The NEEC or Nuevo Esquema de Empresas Certificadas (New Certified Companies Scheme) is the Mexican counterpart to C-TPAT.  The NEEC is a voluntary business-government program aimed at fostering cooperation between the public and private sectors by establishing requirements that participants agree to meet in exchange for benefits such as a simplified cargo processing.  Under a Mutual Recognition Agreement, both Mexico and the United States agreed to provide companies enrolled in one program to receive reciprocal benefits under the other.   These benefits consist of fewer inspections, simplified approval processes for cargo, and reduced processing times for cargo trucks at the U.S. / Mexico border.  Because the NEEC was created as a C-TPAT counterpart, the certification requirements are very similar to C-TPAT.

Aaron Ambrite, Extern, Global Trade Expertis

What is C-TPAT?

 Customs-Trade Partnership Against Terrorism (C-TPAT) is a voluntary government/private sector program run by the U.S. Customs and Border Protection (CBP) that focuses on improving security and efficiency of international cargo. C-TPAT is meant to increase security measures, practices and procedures through all components of the international supply chain. The program requires certification of a participant by the CBP. 

Is C-TPAT for me? What are C-TPAT benefits?

As of November 2013, the program had approximately 10,500 participants  that account for over 50% of total U.S. imports (by value). The program participants include U.S. importers, U.S./Canada highway carriers, U.S. Mexico highway carriers, rail and sea carriers, licensed U.S. Customs brokers,  U.S. marine port authority/terminal operators, U.S. freight consolidators, ocean transportation intermediaries and non-operating common carriers, Mexican and Canadian manufacturers, and Mexican long-haul carriers.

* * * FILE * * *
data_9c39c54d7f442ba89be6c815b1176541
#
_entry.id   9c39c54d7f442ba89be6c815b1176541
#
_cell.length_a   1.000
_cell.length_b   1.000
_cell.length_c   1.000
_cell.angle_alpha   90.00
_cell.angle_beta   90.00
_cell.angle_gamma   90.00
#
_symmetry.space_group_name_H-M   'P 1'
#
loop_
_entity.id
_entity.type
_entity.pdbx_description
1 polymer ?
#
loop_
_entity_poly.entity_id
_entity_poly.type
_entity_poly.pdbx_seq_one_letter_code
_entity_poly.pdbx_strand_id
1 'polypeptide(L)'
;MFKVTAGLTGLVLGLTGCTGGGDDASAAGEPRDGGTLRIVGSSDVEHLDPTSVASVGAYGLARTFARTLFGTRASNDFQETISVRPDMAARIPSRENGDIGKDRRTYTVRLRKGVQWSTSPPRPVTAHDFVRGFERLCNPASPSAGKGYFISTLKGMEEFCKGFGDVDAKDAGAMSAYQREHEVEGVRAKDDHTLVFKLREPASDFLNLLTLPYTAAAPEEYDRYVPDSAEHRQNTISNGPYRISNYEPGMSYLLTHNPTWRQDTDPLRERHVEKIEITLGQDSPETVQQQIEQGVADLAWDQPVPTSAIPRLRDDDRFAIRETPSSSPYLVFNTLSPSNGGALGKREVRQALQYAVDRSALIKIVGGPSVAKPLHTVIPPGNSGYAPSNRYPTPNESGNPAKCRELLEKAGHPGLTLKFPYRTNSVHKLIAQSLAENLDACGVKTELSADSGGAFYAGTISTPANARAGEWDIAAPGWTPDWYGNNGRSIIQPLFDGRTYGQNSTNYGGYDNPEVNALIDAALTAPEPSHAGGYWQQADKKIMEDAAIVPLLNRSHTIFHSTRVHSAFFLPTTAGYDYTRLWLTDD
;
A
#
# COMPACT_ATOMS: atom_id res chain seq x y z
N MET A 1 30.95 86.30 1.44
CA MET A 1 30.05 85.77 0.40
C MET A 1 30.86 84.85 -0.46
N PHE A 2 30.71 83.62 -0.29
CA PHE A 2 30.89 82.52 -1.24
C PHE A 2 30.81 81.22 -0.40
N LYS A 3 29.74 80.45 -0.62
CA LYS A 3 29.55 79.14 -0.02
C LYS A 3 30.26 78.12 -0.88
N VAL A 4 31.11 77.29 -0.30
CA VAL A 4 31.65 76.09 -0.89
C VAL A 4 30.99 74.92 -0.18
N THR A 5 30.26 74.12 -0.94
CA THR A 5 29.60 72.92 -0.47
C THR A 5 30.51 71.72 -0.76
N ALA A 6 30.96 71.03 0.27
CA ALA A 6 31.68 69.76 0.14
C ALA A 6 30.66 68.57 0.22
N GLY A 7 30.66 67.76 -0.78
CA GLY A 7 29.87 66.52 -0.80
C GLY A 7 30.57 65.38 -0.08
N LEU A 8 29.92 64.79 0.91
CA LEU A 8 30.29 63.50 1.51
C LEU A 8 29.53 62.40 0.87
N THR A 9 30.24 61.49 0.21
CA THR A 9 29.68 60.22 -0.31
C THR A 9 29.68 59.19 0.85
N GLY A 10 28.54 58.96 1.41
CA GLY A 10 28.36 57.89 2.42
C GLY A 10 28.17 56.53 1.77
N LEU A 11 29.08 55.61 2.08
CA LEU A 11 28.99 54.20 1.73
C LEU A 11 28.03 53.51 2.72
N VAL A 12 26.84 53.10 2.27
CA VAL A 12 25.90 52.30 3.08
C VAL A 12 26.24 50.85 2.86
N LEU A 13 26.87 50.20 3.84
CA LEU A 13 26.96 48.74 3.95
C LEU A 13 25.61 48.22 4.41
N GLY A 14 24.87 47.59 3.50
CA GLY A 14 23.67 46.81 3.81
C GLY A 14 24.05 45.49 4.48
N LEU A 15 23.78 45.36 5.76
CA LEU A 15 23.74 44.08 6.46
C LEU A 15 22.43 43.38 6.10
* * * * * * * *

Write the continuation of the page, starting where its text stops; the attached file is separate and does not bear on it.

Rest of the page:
Some of the C-TPAT benefits include a decreased number of security and compliance inspections and reduced border wait times; front of the line privileges for examined cargo; eligibility to self-monitor security activities via Importer Self-Assessment (ISA) program; eligibility for FAST/dedicated lane access on the Canadian and Mexican borders with expedited cargo processing;  and business marketability as a CBP-certified company.  


What penalties apply to Customs violations?


Criminal Penalties

  • 18 U.S.C. § 1001 - Statements or Entries Generally - Punishable by recovery of duty loss plus a fine of $10,000 per count, imprisonment up to 5 years or both
  • 18 U.S.C. § 1542 - Entry of Goods by Means of False Statements - Punishable by recovery of duty loss plus a fine of $5000 per count, imprisonment up to 2 years, or both
  • 18 U.S.C. § 1545 - Smuggling Goods into the United States - Punishable by recovery of duty loss and seizure of goods plus a fine up to $250,000, imprisonment up to 5 years, or both

Civil Penalties

  • 19 U.S.C. § 1592 -Penalties for Fraud, Gross Negligence, and Negligence

Penalties for non-compliance are as follows based on the level of culpability:

Fraud - For violations resulting in a revenue loss = up to the domestic value of the entry(ies) ; for non-revenue loss violations = up to the domestic value of the merchandise. 

Gross Negligence - For violations resulting in a revenue loss = 4x the loss of duty; for non-revenue loss violations = 40% of the dutiable value of the merchandise.

 Negligence - For violations resulting in a revenue loss = 2x the loss of duty;  for non-revenue loss violations = 20% of the dutiable value of the merchandise.